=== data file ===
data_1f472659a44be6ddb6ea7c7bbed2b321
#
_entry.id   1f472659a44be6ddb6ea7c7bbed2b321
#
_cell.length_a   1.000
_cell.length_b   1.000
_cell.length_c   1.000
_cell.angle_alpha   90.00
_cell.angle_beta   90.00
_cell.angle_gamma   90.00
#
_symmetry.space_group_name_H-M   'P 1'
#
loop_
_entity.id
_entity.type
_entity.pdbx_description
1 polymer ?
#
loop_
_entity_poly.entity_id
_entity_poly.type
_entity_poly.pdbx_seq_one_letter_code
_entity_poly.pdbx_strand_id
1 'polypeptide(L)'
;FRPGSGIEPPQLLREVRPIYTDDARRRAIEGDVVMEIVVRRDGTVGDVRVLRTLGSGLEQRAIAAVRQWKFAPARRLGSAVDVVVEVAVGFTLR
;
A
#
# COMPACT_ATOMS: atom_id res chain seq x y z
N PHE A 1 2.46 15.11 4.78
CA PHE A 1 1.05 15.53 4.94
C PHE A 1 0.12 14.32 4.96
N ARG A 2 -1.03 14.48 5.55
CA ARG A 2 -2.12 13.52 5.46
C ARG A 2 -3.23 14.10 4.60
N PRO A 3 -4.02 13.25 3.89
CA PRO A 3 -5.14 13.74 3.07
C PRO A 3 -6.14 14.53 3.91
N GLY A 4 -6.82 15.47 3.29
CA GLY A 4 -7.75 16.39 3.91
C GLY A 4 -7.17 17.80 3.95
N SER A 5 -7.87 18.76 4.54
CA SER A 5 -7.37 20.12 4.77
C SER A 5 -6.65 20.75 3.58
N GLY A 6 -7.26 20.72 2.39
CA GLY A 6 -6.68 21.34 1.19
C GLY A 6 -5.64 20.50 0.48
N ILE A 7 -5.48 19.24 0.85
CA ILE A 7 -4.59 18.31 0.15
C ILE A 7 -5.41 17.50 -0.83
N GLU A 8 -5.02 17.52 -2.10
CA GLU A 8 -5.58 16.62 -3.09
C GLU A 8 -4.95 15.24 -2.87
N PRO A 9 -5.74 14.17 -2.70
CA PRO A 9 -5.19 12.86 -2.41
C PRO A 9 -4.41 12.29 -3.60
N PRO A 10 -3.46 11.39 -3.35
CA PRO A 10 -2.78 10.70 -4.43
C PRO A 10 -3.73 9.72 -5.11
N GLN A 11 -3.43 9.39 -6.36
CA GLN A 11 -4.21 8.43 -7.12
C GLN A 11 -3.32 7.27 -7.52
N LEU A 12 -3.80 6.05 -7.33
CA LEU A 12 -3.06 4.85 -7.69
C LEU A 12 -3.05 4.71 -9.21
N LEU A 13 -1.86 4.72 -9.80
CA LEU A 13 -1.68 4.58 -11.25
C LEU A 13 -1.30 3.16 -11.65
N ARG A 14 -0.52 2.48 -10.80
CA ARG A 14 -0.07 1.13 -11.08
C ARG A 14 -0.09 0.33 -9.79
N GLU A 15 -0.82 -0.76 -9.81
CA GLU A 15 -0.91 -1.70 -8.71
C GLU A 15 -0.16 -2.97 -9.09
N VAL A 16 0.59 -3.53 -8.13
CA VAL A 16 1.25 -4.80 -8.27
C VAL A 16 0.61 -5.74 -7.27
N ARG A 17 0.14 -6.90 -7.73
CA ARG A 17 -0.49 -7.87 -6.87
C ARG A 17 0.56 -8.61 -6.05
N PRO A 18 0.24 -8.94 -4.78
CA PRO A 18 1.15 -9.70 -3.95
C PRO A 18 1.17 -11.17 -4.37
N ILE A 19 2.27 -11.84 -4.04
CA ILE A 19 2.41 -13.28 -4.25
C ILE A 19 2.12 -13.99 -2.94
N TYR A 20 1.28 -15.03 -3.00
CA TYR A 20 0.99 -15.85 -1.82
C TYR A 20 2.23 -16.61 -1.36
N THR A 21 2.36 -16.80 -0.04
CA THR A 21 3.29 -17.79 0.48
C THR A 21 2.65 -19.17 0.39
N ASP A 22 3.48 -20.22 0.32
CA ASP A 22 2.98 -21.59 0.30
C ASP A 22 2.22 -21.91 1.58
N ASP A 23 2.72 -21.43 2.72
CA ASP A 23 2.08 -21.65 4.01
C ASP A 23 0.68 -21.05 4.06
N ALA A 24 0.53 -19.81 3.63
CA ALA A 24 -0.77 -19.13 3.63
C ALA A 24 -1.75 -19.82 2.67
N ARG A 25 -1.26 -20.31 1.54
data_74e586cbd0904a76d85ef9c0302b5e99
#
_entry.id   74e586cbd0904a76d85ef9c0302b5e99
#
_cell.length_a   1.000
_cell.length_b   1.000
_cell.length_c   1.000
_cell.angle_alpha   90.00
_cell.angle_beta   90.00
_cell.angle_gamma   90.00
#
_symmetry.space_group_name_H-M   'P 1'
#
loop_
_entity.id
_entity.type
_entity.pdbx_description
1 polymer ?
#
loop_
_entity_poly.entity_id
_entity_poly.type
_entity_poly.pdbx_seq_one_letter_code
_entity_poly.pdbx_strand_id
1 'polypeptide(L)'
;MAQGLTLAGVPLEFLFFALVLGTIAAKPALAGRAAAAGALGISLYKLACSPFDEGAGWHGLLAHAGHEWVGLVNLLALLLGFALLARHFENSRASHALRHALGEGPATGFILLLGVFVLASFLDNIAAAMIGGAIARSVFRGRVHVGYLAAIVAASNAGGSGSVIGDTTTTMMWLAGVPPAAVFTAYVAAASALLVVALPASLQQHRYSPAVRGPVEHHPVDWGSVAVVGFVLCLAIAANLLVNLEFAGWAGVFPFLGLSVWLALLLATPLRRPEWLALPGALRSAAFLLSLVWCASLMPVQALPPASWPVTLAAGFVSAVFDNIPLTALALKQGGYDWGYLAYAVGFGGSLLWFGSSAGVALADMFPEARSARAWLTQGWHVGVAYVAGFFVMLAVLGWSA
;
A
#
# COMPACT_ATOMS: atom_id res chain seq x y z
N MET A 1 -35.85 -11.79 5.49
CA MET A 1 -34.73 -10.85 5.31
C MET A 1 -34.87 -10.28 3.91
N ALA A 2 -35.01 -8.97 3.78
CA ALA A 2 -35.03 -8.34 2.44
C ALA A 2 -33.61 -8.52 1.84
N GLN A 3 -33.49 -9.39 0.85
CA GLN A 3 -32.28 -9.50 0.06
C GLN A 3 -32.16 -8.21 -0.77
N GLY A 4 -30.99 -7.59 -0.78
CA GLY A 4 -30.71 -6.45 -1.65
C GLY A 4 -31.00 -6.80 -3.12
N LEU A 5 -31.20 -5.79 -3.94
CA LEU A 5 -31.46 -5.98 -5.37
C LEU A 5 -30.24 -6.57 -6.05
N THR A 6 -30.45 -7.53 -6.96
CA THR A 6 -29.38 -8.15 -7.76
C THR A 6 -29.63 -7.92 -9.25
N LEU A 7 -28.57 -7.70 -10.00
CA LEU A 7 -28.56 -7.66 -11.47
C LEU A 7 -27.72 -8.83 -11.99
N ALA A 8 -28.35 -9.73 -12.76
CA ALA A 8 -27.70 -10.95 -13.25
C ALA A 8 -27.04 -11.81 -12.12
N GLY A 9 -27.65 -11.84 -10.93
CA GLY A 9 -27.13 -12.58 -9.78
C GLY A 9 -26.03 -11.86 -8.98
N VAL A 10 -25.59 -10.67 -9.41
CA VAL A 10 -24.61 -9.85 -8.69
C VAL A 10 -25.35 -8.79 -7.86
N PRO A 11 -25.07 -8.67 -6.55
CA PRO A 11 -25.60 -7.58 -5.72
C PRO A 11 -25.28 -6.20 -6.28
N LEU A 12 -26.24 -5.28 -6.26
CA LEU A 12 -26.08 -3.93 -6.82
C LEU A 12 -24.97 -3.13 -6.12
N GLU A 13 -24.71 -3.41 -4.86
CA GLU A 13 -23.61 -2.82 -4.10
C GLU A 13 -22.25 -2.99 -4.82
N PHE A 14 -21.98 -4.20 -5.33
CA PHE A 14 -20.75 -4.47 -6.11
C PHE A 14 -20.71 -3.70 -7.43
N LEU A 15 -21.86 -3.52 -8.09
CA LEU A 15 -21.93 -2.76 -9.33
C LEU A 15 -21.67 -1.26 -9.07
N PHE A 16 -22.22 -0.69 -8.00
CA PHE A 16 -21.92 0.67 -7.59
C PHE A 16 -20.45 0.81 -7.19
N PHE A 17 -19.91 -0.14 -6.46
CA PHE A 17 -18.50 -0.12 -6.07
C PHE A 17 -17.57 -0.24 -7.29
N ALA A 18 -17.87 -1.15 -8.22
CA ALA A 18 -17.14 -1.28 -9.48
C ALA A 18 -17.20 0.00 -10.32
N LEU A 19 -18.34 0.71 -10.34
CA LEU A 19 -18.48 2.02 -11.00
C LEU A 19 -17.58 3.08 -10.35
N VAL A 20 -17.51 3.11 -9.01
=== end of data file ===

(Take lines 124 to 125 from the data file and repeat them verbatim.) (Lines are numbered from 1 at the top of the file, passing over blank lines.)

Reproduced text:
_entity_poly.entity_id
_entity_poly.type